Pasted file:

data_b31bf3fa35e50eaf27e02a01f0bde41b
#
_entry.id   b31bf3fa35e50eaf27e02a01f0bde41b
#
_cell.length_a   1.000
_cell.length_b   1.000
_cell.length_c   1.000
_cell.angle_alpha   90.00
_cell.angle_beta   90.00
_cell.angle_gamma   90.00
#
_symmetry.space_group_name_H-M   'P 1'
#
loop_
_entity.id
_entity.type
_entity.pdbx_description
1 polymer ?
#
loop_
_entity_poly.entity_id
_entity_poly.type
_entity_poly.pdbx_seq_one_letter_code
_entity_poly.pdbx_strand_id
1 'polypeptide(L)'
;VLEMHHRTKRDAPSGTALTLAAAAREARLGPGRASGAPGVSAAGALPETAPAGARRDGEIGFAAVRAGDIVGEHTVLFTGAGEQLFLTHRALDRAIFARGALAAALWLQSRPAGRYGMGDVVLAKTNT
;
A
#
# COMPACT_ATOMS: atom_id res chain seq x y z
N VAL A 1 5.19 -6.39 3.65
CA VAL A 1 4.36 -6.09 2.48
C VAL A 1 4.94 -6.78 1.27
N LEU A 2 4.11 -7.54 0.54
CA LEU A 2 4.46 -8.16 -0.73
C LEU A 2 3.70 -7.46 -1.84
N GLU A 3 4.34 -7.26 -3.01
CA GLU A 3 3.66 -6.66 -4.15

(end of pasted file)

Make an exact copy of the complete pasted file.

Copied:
data_b31bf3fa35e50eaf27e02a01f0bde41b
#
_entry.id   b31bf3fa35e50eaf27e02a01f0bde41b
#
_cell.length_a   1.000
_cell.length_b   1.000
_cell.length_c   1.000
_cell.angle_alpha   90.00
_cell.angle_beta   90.00
_cell.angle_gamma   90.00
#
_symmetry.space_group_name_H-M   'P 1'
#
loop_
_entity.id
_entity.type
_entity.pdbx_description
1 polymer ?
#
loop_
_entity_poly.entity_id
_entity_poly.type
_entity_poly.pdbx_seq_one_letter_code
_entity_poly.pdbx_strand_id
1 'polypeptide(L)'
;VLEMHHRTKRDAPSGTALTLAAAAREARLGPGRASGAPGVSAAGALPETAPAGARRDGEIGFAAVRAGDIVGEHTVLFTGAGEQLFLTHRALDRAIFARGALAAALWLQSRPAGRYGMGDVVLAKTNT
;
A
#
# COMPACT_ATOMS: atom_id res chain seq x y z
N VAL A 1 5.19 -6.39 3.65
CA VAL A 1 4.36 -6.09 2.48
C VAL A 1 4.94 -6.78 1.27
N LEU A 2 4.11 -7.54 0.54
CA LEU A 2 4.46 -8.16 -0.73
C LEU A 2 3.70 -7.46 -1.84
N GLU A 3 4.34 -7.26 -3.01
CA GLU A 3 3.66 -6.66 -4.15